The authors in this collection implicitly and explicitly compare The Pushkin Handbook with the 1966 volume Pushkin: Itogi i problemy izucheniia. As several contributors note, the drawback of the earlier tome was its ideological commitment to official optimism, i.e., to the idea that scholarship, like Soviet society, was infinitely improving. This belief in the perfectibility of humanity became strangely applied to the study of the “national poet.” A new volume appeared necessary now, says its editor, David Bethea, because the ideological mandates of the past are no longer in force and one can head in entirely new directions. I would also add that some of the best Pushkin research in the last forty years has been taking place in the United States, pursued by American scholars (many of them Russian-born). The sense that The Handbook can be the central volume about Pushkin scholarship for our own age is self-consciously expressed by the authors. William Mills Todd III, for example, titles his contribution—with the Itogi volume in mind—“Pushkin and Society: Post-1966 Perspectives.”
Although the goal of The Handbook is certainly to bring scholarship up to date, its epistemological orientation also reflects an attachment to the past. The titles of the articles show deep respect for Pushkin studies of an earlier age: “Pushkin and Romanticism,” “Pushkin and Realism,” or “Pushkin and French Literature.” Although the traditional “Pushkin and x” topics are present, some novelties do appear. One finds Stephanie Sandler’s “The Puskin Myth in Russia,” Svetlana Evdokimova and Vladimir Golstein’s “Pushkiniana as an Encyclopedia of Contemporary Literary Criticism,” and David Bethea’s “Pushkin as a Historical Thinker” (not historian or influenced by history, but a thinker in his own right!).
Like the earlier compendium of 1966, the contributors summarize the arguments of scholars, analyze intellectual schools of thought, and give their own predictions about where scholarship is heading. By isolating the arguments and intellectual approaches of earlier scholars, the authors save one a good deal of time. In fact, one learns as much about Russian and Soviet schools of criticism as Pushkin. However, I noticed a distinct preference for Russian-language criticism and a provincial neglect of contributions by younger Americans and also English and European scholars.
The Handbook consists of twenty-eight contributions written in English and Russian. The majority of the contributors will be well known to professionals in the field. In addition to David Bethea, Caryl Emerson, Lauren Leighton, Stephanie Sandler, Boris Gasparov, and Alexander Dolinin, one finds the late V. Vatsuro, the late Sergei Fomichev and the late Mikhail Gasparov (all much lamented), as well as Oleg Proskurin.
It is hard to predict whether the volume will have the same success as Itogi had. However, even if The Handbook does not attain the same cult status as the earlier volume, there is a good deal here that deepens our knowledge of Pushkin scholarship. For example, I especially enjoyed reading Boris Gasparov, who takes issue with the entire idea of Hegelian progressivism, claiming that there is no reason to think that Realism was an improvement on Romanticism. Besides Boris Gasparov, David Bethea strongly argues against reading Pushkin in a teleological fashion. Pushkin did not exist just to become the patriarch, father of Gogol’, Dostoevsky, and Tolstoy. Apparently such thinking is not merely a historical relic, but has defenders even today.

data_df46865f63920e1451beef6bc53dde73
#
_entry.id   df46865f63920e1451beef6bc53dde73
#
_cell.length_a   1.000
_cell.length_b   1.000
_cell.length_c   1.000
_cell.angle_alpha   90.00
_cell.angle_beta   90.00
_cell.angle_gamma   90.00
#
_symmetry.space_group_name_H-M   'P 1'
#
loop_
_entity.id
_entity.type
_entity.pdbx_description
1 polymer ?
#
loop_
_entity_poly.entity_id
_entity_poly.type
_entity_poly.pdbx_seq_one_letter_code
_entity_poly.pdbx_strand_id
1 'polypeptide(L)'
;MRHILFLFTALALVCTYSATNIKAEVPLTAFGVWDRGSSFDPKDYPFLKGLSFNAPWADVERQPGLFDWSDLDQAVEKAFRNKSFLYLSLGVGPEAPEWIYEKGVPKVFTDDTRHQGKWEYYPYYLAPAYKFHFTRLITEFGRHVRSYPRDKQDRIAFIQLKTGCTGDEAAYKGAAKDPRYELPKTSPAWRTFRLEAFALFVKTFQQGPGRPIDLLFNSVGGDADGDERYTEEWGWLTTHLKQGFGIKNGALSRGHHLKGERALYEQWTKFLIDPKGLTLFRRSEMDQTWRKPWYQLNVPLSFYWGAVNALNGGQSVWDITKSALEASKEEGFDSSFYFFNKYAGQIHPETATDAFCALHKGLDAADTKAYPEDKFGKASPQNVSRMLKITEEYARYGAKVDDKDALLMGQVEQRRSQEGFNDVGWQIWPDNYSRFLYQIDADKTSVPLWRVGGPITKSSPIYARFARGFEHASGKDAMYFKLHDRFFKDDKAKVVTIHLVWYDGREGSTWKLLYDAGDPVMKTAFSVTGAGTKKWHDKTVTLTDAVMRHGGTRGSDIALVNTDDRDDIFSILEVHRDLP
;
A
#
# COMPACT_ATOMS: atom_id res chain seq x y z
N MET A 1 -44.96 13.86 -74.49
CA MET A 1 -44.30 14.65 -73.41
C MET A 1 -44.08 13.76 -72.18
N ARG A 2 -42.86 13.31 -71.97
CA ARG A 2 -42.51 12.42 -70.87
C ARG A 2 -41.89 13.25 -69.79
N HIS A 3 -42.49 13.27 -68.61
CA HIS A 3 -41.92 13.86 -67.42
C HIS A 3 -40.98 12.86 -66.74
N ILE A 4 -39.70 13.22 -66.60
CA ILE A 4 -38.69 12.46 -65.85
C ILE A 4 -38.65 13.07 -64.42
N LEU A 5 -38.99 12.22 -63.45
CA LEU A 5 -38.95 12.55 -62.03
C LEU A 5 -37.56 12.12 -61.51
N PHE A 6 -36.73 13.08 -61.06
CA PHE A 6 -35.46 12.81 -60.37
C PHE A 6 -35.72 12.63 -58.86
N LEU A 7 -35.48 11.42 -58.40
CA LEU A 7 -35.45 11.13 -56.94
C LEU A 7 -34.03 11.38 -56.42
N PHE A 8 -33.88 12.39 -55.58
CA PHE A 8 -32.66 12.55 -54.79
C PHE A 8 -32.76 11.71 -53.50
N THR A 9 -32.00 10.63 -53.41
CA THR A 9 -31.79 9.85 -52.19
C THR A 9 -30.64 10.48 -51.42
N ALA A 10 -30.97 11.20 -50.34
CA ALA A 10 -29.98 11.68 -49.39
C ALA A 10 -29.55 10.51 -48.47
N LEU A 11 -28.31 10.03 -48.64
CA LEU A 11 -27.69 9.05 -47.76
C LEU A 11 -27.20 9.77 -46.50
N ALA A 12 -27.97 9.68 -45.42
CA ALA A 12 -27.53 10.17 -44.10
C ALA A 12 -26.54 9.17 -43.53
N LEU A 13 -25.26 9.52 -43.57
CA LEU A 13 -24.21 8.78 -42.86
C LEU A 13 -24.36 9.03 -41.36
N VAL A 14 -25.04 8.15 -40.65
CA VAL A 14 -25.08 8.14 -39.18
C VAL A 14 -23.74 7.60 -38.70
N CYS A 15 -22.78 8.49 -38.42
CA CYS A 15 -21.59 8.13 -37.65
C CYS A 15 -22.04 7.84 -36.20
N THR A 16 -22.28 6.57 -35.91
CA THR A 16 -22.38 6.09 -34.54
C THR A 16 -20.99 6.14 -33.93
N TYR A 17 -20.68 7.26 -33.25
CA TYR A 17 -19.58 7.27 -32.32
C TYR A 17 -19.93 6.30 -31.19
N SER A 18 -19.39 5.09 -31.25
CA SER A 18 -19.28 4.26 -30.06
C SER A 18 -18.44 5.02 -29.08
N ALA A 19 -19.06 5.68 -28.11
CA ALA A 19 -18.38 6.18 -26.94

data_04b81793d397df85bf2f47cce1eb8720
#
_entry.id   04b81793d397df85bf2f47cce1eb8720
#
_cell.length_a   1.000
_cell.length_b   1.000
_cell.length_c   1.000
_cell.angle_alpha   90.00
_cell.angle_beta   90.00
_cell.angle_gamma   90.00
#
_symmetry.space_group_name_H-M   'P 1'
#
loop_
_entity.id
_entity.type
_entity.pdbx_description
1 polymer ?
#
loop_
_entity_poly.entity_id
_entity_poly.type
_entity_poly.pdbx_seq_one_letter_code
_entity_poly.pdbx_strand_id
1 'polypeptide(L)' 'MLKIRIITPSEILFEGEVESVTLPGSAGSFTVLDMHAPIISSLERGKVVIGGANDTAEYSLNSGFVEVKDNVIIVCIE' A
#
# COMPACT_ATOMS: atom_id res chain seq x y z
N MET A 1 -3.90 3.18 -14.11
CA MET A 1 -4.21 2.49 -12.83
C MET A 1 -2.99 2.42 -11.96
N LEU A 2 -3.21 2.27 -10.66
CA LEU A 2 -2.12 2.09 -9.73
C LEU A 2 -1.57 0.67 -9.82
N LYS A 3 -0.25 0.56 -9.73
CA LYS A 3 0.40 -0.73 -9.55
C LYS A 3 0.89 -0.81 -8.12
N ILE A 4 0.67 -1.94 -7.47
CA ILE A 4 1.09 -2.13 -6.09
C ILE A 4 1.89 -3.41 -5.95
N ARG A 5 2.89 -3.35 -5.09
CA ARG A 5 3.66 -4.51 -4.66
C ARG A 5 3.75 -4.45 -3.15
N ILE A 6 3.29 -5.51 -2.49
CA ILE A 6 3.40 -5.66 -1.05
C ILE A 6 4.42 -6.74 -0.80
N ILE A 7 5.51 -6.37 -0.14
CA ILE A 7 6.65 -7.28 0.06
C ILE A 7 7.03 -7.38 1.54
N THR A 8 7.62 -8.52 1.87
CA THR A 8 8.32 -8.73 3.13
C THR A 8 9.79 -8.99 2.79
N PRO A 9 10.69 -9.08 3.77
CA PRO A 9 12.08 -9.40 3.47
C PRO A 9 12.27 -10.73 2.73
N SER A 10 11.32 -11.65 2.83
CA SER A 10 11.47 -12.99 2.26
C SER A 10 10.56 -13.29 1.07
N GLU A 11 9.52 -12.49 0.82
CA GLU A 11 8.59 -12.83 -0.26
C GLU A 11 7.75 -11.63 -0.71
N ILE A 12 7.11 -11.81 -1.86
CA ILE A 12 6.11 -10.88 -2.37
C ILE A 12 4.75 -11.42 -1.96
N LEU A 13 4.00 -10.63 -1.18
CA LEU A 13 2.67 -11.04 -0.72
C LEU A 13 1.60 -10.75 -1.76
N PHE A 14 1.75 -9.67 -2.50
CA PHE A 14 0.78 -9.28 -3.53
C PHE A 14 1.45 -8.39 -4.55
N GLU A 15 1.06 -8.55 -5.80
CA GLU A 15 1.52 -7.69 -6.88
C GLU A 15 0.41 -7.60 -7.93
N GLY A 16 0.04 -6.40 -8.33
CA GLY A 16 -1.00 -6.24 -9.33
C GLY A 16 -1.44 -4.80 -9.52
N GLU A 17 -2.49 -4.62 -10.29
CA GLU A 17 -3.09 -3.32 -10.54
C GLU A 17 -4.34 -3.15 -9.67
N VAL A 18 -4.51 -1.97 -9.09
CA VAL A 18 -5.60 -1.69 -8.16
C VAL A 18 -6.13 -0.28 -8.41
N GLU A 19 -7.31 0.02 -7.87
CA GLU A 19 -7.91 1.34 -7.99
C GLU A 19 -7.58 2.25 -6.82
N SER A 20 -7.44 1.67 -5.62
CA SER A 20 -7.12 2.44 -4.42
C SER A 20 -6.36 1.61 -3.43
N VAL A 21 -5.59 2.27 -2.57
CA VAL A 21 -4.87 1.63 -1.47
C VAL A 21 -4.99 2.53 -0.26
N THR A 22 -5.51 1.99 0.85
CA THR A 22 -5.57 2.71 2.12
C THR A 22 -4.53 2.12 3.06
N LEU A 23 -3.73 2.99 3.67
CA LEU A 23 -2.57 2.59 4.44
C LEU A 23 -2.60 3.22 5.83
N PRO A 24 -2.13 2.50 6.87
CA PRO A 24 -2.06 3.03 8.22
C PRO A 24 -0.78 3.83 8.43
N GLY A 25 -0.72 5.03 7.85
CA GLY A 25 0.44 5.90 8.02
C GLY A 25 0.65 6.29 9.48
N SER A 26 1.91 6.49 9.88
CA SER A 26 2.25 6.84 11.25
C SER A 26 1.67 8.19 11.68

I am full of praise for David Bethea, who reads Pushkin very well, contextualizing him in his epoch, insightfully comparing him to contemporaries and predecessors. In his article on Pushkin as a historical thinker, Bethea claims that the poet could not follow the path of Karamzin not only because he did not have the Sitzfleisch, but also because he was determined to preserve the role of chance in history. For that reason, he especially felt attracted to revolution and upheaval because of its indeterminate quality. Among other essays that I particularly admired, I also applaud Mikhail Gasparov’s piece on Pushkin and poetic form, Vadim Vatsuro’s article on literary movements in Pushkin’s time, Stephanie Sandler’s piece on the Pushkin myth and Caryl Emerson and Boris Katz’s contribution on the poet and music.
In his introduction David Bethea touches on some serious issues regarding the financing of Pushkin studies in the universities, the “marketability” of scholarship, and the decrease in the number of readers interested in serious humanistic books. Aware of all the obstacles in our day, he places his faith in an emotional and intellectual attachment to the poet and his work that I call love.
In the aftermath of glasnost’ and perestroika, Pushkin studies have grown and cross-fertilized (especially in the years leading up to and following the bicentenary in 1999), even as literary studies have shrunk and exhibited signs of exhaustion. This may be due in part to the fact that with the rise in “secondary” thinking (thinking about literary matters with greater and greater sophistication in order to attract the attention of an audience that seems less and less interested), Pushkin seems so undeniably “primary.”
Although the volume does not resolve the big questions—whether Pushkin stands for individualism or collectivity, ethics or rather aesthetics, Russia or universalism—one can sense that the authors love Pushkin. That attachment is not an affectation, but has become the identifying marker of a Pushkinist. Whether this emphasis represents a retreat from a dismal scholarly marketplace or not, I cannot say. What I can say is that this love has driven scholarship for over 150 years and there seems no shortage now. That fact alone should afford us cautious optimism for the future.